Human rights, specifically the issue of torture, is what brought me into political work and continues to motivate me. The record of just who stood up for what principles and when over the last fifteen years has been instructive. Those who didn't shrink from voicing their darkest suspicions early on out of concern for being thought unreasonable or "reflexive America-haters" were proved right, and quickly. Those who stepped up to take on the cases of people accused of terrorism when doing so was beyond unpopular -- considered treasonous, even -- have my undying respect.
I trimmed my own sails for several months after September 2001, trying to see things from the centrists' view well enough to make myself effective in communicating to them the wrongness of wars of choice and of endless, lawless, unreviewable detention. I've not only used pragmatic arguments but tried to help others learn when and how to make them. But for some time now, an inner Nell has been curling her lip and saying, "Fvck that noise."
Which brings me to Clive Stafford-Smith and Reprieve.
Stafford Smith's career m.o. involves publicity and showboating, but always for a point, and to good purpose. I don't doubt that his actions sometimes make other Guantanamo lawyers wince. But without someone with his chutzpah, we'd be much more in the dark than we are about the crimes committed by the U.S. and U.K. authorities and their accomplice states. In a system of lawless dictatorship and Catch-22 -- the system in which the prison at Guantanamo was established, and from which it has yet to break free -- there has to be a Yossarian or two.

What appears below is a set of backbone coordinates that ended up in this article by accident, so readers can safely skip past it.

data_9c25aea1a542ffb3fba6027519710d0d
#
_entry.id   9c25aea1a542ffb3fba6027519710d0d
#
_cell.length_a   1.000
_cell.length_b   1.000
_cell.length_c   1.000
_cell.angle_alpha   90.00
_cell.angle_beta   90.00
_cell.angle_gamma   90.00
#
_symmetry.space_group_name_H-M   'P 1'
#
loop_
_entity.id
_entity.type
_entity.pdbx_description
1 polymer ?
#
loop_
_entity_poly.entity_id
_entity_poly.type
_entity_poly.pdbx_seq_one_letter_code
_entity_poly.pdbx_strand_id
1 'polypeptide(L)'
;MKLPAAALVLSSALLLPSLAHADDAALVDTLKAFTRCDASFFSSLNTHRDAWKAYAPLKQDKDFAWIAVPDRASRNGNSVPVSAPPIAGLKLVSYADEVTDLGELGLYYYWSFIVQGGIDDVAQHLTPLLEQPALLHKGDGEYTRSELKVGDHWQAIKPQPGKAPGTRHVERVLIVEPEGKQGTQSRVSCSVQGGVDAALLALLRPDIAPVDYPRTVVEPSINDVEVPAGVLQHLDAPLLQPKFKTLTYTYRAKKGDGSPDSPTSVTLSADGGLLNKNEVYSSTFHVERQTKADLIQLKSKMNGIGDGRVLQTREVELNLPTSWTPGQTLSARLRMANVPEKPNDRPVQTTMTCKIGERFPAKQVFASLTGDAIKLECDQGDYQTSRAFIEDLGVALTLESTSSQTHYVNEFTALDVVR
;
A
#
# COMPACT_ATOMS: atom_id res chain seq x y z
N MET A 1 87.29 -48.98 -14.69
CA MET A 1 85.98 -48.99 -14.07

Hilzoy (of Obsidian Wings and Washington Monthly), someone who exemplifies the best and the most maddening qualities of process liberals, posted this back in February:
[Binyam] Mohamed's lawyer has alleged that DoD officials censored a letter that he sent to Barack Obama about what his client had gone through. His evidence seems to be that he got a redacted copy of the letter back. ... does it sound plausible that some DoD official could have blacked out these pages in order to keep Obama from seeing them and succeeded? The President can see any classified information he wants. And if I were trying to prevent him from seeing something, handing him a letter with two pages blacked out would not be my method of choice.